Front Range Riff-Raff v. Elitist Cow

Nothing makes fur fly in the great state of Colorado like a robust debate over skiing. Personally, I’ve never understood the attraction. I can easily think dozens, perhaps hundreds, of ways to sustain frostbite, torn ligaments and broken bones at a small fraction of the cost of a weekend at one of Colorado’s many hoity toity ski resorts. No matter, though, since skiing is wildly popular here and constitutes a substantial chunk of our state’s economic might.

Last week Colorado Confidential interviewed Kaye Ferry, Executive Director of the Vail Chamber and Business Association, about the “Epic Pass” being offered by Vail Resorts. The resort company’s pass, which costs $579, apparently allows unrestricted access to all six of the company’s resorts.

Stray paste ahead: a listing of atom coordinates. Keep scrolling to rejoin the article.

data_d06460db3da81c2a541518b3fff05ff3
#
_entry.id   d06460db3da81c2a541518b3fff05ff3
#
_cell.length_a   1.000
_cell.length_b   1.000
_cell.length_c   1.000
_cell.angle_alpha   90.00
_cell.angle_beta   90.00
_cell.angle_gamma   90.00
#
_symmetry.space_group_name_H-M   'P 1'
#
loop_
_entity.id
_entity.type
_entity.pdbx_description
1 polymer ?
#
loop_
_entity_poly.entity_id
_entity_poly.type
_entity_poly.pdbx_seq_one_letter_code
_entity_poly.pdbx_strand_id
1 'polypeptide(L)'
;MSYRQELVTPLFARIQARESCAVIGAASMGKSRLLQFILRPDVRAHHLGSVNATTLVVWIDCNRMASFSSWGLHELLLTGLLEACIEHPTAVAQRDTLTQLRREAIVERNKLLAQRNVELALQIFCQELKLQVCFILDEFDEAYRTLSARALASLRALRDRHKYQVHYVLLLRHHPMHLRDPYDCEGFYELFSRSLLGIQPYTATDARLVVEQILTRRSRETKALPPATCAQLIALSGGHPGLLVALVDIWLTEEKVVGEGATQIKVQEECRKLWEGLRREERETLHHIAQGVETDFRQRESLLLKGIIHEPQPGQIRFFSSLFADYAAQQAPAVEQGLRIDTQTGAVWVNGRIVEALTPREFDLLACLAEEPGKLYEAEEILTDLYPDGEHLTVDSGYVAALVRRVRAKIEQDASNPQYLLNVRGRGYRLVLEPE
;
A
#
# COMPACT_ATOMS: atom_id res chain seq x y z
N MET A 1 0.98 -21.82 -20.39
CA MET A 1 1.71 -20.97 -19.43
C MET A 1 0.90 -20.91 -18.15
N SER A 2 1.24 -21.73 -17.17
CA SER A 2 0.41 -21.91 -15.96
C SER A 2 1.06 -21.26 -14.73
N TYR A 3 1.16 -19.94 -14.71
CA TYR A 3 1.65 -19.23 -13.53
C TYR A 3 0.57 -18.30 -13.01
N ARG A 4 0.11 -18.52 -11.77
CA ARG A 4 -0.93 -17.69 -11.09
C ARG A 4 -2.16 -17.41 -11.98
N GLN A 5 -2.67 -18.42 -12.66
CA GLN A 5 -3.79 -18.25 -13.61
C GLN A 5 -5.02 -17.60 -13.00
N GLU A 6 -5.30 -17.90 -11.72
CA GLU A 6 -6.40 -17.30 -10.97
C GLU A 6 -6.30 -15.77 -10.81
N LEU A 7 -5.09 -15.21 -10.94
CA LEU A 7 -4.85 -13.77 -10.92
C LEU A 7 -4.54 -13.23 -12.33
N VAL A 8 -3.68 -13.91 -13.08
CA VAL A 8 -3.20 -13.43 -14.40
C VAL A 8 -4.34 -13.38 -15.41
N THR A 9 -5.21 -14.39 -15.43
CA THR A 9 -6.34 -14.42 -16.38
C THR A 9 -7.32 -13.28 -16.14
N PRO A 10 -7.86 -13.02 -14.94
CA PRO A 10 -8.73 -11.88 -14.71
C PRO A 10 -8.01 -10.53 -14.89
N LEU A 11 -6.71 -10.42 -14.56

Ms. Ferry opposes the Epic Pass. She’s quoted in the interview as saying:

“Throughout the history of (Vail) we have appealed to exclusivity. The only people we let up there during Christmas are the ones with the big homes and their ski instructors. We had eliminated the Front Range riff-raff, and all of a sudden we’re selling a pass that’s to the masses.”

“Front Range riff-raff” cuts a pretty wide swath, referring to pretty much everyone who lives in or just east of the Rocky Mountain foothills, myself included!

Needless to say, Ms. Ferry’s comments have touched off quite the little shitstorm. For her part, Ms. Ferry has vacillated among denying the “riff-raff” statement outright, saying the comment was taken out of context and claiming that she was speaking off the record.

I have no trouble believing she said it. The statement was, after all, a very Vail Patrician sort of thing to say. Reading it was still quite shocking, though, so much so that it caused the monocle to fall from its perch astride my left eye and the nonvolitional jerking movement of my head left my silk top hat sitting all askew. Most unseemly.

Update: Faced with mounting criticism, including from members of the the Vail Town Council, Ms. Ferry resigned today.

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